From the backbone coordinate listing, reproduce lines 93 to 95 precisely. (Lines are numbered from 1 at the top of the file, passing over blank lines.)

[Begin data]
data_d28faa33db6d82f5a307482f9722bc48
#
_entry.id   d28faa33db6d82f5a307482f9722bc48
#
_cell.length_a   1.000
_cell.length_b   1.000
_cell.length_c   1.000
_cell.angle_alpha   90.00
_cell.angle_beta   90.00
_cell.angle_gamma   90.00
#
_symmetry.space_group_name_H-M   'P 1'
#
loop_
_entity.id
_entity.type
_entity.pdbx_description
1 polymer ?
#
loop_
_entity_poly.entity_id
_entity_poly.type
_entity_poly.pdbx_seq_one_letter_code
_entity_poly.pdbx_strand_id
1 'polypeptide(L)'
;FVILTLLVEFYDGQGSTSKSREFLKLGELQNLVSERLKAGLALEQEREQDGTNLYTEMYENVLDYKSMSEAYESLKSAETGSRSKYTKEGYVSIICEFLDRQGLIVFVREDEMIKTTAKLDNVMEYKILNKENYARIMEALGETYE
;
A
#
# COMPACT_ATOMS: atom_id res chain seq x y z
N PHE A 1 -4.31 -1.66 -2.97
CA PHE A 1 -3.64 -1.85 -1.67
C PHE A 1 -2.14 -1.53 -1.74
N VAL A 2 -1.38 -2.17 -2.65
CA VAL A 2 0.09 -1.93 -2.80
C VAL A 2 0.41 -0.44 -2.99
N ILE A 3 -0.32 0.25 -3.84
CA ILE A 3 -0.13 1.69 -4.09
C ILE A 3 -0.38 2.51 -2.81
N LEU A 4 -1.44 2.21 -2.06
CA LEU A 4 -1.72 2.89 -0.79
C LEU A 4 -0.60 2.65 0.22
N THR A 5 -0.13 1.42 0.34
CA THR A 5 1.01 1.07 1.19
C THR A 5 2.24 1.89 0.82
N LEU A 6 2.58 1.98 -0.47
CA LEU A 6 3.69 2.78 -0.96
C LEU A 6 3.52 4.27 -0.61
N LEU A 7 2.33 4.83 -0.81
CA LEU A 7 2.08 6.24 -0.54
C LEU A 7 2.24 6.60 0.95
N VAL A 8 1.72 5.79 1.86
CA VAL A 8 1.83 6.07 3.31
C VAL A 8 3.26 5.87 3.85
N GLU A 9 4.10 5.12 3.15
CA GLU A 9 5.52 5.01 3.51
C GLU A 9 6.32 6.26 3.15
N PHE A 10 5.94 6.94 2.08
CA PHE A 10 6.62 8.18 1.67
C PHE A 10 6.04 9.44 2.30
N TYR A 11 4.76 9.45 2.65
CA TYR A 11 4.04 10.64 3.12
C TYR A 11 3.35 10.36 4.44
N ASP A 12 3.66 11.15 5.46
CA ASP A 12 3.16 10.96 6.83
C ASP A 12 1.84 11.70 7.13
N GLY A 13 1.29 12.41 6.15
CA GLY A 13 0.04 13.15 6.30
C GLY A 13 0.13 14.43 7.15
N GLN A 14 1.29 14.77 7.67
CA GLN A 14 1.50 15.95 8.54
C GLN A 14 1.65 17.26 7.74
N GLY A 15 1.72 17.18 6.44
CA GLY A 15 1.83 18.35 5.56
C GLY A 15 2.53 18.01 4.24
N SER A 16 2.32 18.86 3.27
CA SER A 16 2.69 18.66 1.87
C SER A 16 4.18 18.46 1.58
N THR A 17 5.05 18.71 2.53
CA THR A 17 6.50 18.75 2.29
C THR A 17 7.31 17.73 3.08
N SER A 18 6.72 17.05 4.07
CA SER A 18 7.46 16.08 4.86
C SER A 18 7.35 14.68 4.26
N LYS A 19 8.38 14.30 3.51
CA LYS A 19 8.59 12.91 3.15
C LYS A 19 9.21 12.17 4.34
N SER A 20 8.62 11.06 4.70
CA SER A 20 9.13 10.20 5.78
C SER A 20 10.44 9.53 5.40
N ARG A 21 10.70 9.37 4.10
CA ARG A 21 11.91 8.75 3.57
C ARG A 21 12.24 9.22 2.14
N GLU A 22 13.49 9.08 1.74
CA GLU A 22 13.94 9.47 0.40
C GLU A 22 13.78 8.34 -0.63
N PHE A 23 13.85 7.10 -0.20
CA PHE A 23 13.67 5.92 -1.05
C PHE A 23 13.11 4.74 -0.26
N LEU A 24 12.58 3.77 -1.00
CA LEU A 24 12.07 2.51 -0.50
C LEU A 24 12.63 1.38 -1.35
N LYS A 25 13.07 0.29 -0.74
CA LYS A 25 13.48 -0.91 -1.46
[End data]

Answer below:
C ARG A 21 12.24 9.22 2.14
N GLU A 22 13.49 9.08 1.74
CA GLU A 22 13.94 9.47 0.40